DETROIT (PAI) – Mexican corruption, tied to its trade with the U.S. and its repression of its own workers, is yet another reason for the U.S. Congress to reject the controversial Trans-Pacific Partnership “free trade” pact, Auto Workers President Dennis Williams says.
In an early-February interview with reporters, both in Detroit and by phone, Williams explained the Obama administration advertises that the TPP would fix the trade and labor problems in Mexico that pre-dated, and continue to exist, under the controversial U.S.-Mexico-Canada “free trade” treaty, NAFTA, signed 22 years ago. But TPP hasn’t and can’t, he said.
“We all know how corrupt their system is,” Williams elaborated. “We want unions there to be able to negotiate.”
Instead, he said, Mexican workers – with few exceptions – toil under government-allied unions that do not stand up to employers and that for years have let firms exploit workers. That continued even after Mexico’s long-dominant Institutional Revolutionary Party lost the presidency in 2000. It has since regained the powerful office. Mexico’s Congress is politically split.
The long government-union collaboration in turn helped boost the exodus of U.S. factory jobs, including auto plant jobs, to Mexico after NAFTA passed, the UAW president said.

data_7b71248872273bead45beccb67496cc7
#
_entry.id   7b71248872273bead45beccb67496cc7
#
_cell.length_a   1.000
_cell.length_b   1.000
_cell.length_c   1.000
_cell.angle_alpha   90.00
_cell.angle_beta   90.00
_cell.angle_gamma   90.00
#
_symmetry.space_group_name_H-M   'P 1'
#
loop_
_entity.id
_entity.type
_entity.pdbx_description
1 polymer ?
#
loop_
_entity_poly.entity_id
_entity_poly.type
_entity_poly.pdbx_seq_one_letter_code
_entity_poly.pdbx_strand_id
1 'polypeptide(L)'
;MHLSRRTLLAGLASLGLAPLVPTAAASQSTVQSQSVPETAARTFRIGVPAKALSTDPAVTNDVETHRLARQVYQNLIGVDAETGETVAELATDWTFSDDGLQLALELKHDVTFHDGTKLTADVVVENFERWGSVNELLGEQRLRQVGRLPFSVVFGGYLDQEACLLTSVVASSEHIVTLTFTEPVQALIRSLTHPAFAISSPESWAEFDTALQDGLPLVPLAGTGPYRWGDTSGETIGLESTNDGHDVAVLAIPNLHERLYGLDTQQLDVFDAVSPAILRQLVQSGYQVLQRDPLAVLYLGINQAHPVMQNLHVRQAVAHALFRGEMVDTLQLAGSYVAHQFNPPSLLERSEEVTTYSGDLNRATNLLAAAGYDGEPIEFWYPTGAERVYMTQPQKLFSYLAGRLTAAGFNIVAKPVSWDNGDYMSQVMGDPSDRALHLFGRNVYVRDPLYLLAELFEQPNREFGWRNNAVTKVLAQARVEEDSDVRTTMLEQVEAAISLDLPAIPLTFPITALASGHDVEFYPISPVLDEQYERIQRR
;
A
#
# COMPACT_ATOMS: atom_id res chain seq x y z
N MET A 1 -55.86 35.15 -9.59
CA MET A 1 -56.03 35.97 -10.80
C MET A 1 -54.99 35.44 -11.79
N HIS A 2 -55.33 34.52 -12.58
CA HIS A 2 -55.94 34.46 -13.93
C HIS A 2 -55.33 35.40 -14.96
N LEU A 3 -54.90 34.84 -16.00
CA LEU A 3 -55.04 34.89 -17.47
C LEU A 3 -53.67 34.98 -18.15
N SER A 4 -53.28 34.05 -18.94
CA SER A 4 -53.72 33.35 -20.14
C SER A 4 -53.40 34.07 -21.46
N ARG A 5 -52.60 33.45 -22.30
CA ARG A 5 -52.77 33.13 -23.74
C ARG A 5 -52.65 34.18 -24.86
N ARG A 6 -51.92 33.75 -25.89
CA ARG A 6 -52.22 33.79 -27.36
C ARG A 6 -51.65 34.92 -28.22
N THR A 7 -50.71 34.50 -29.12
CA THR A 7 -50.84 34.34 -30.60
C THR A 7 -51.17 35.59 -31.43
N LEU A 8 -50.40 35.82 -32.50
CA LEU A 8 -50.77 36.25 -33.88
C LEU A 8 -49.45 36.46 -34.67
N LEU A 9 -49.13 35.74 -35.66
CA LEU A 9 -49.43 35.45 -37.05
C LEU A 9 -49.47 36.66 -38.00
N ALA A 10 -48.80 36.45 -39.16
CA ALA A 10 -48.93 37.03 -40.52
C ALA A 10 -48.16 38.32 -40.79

“Why can’t the United States government guarantee the same thing – labor rights – that we have in Canada?” the third NAFTA partner, Williams asked. “We need to stop soft-pedaling the fact that Mexico has a corrupt (labor) process.
“In Mexico, there are federalized unions imposed on the workers without them having the right to vote democratically” on either leadership or contracts, the UAW leader explained.
U.S. unions, led by the United Steelworkers, actively back independent non-government-allied Mexican unions. The most notable of them is the United Union of Mineworkers and related workers, Los Mineros, led by Napoleon Gomez Urrutia.
When Los Mineros campaigned against Mexican mine fatalities and company oppression, the government retaliated by trying to oust Urrutia on trumped-up financial fraud charges, to replace him with a pliable leader. Urrutia had to escape to Canada, where USW supported him for years until he was vindicated and could return.
“We cannot do it alone,” Williams said about fighting Mexican corruption. “When a government imposes contracts, and the workers don’t have a right to vote on them, that’s corruption.” The TPP doesn’t fix that, he states.
Workers and their allies are campaigning hard to get the GOP-run Congress to reject legislation implementing the TPP. The vote can occur no earlier than April 3.
Photo: Nation of Change.org